As high profile Al-Qaeda leader Awlaki was killed in a strike on his convoy directed by the CIA and carried out with the U.S. Joint Special Operations Command's firepower, Obama it seems wants to prove he is in control when it comes to the war against terror, leaving little room for the republicans to attack him on the subject during the next presidential campaign.

The Yemen Defence Ministry also announced a second American militant, Samir Khan, who produced 'Inspire', an English-language al-Qaeda Web magazine, died in the same strike.

Awlaki, who was suspected with inspired the actions of Army psychiatrist Maj. Nidal Hasan, who was accused of conducting the mass shooting at Fort Hood Army base in Texas in 2009 and in planning the attempted Christmas bombing of a Detroit-bound jetliner was wanted by both the U.S. and Yemeni authorities.

Al-Awlaki is also believed to have been involved in mail bombs addressed to Chicago-area synagogues but were intercepted in Dubai and Europe in October 2010.

He had been put on the CIA 'hit list' and in 2010 a Yemeni judge ordered police to capture him "dead or alive."

The Yemeni government also reported that Awlaki had been killed Friday about five miles from the town of Khashef, some 87 miles from the capital Sanaa, in an airstrike which was, according to U.S. official not as secret as the Navy SEALs raid that led to the death of bin Laden.

Analyst have pointed out Awlaki's death will be another harsh blow to Al-Qaeda and will limit the network ability to recruit, inspire and even raise funds

However, defending Awlaki, the mosque's outreach director, Imam Johari Abdul-Malik, told the press mosque members never saw al-Awlaki espousing radical ideology while he was there before adding he believed Awlaki's views changed after he left the US.

While counterterrorism cooperation between the U.S. and Pakistan has recently taken a turn for the worst, in recent weeks U.S. and Yemeni intelligences services have increased their file sharing and intelligence-gathering US officials said.

The killing of the 39-year old cleric was welcomed by many U.S. politicians, praising both the people directly involved in the mission and the President.

Rep. Peter King, R-N.Y., chairman of the House Homeland Security Committee said "The killing of Anwar al-Awlaki is a great success in our fight against al-Qaeda and its affiliates. For the past several years, al-Awlaki has been more dangerous even than Usama bin Laden had been. The killing of al-Awlaki is a tremendous tribute to President Obama and the men and women of our intelligence community."

Former Defence Secretary Donald Rumsfeld took to twitter to welcome the news, writing "The world is safer with Anwar al-Awlaki dead. Pressure on Al Qaeda needs to be kept up."

Despite Obama often talking about the need to focus on international justice and human rights, most of the recent operations launched it seems were directly aimed at killing rather than capturing the militants, leading detractors to point out, the President's administration tactics have more focused on killing terrorists than that of George W Bush.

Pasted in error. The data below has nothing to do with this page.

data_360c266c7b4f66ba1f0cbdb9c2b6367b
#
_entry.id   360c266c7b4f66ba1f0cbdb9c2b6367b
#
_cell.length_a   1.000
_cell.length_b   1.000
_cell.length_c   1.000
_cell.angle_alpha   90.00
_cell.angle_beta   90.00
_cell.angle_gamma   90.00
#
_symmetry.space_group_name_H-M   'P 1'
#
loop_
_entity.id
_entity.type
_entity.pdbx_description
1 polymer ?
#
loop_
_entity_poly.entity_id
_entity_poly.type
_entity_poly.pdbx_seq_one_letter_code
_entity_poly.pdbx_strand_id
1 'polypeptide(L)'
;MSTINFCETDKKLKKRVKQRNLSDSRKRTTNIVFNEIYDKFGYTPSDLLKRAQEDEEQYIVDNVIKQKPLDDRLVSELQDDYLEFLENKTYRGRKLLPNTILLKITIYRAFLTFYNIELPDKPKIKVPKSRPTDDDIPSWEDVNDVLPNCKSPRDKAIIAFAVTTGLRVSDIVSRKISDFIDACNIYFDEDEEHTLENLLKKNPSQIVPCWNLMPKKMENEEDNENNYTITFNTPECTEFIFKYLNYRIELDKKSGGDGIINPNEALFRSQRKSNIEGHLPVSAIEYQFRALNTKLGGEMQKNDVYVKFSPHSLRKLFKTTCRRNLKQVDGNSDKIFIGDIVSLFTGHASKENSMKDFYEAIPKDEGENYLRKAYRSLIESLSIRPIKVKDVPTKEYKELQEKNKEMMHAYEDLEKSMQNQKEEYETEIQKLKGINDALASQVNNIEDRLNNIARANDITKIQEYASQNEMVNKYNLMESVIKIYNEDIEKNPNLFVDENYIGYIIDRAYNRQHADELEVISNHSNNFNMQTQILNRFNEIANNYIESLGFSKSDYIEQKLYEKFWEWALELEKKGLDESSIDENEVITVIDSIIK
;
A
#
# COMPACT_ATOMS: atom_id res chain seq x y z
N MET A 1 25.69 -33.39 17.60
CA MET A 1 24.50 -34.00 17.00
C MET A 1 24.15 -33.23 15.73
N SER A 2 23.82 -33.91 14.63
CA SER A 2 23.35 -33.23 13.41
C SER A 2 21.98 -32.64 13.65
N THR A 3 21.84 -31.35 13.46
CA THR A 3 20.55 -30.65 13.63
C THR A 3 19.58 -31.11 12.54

"Let's put aside the schoolyard taunts about who is tough," President Obama even said in 2010, before adding later on "In the last year, hundreds of Al Qaeda's fighters and affiliates, including many senior leaders, have been captured or killed - far more than in 2008. "

The President's propos were also backed by U.S. officials who told the press in 2010 that in 2009, the Obama administration killed more senior al-Qaida leaders in drone attacks in the border region between Pakistan and Afghanistan than the Bush administration did in the three years prior.

While the number of high profile killings have been criticised by certain right groups, in 2010, Viet Dinh a prominent lawyer from the Bush administration's Department of Justice Georgetown University Law Centre, also said he was concerned that the higher number of terrorist executions taking place under Obama was compromising U.S. intelligence operations.

"Why have executions increased?" asked Viet Dinh, also one of the authors of the USA Patriot Act, before adding that "the president and vice president expound this fact as a fact that they are actually successful in war."

"That doesn't mean I think they are not illegitimate," he added. "No, we have every right to kill the other side's warriors. But at what cost? When we do not have an effective detention policy the only option we have is to kill them before we can detain them. And if we don't detain them, we don't know what they know and what they are up to."

Clearly Obama's so called success against the war on terror is raising question as the direct order to kill is being brandished as the main 'thermometer for success ' in evaluating the progresses made against the war on terror.

Failures in Iraq and Afghanistan, two countries still suffering from high level of violent insurgencies targeted by al-Qaeda affiliated groups are however often brushed aside.

Moreover, the killing of Awlaki, also raises questions since he is a US citizen, who had not been charged with any crime, leading civil liberties groups to question the U.S. government's authority to kill an American without trial.

All in all however it seems that with this new victory in hand Obama knows the war on terror is one area his republican opponents will not be able to attack him on.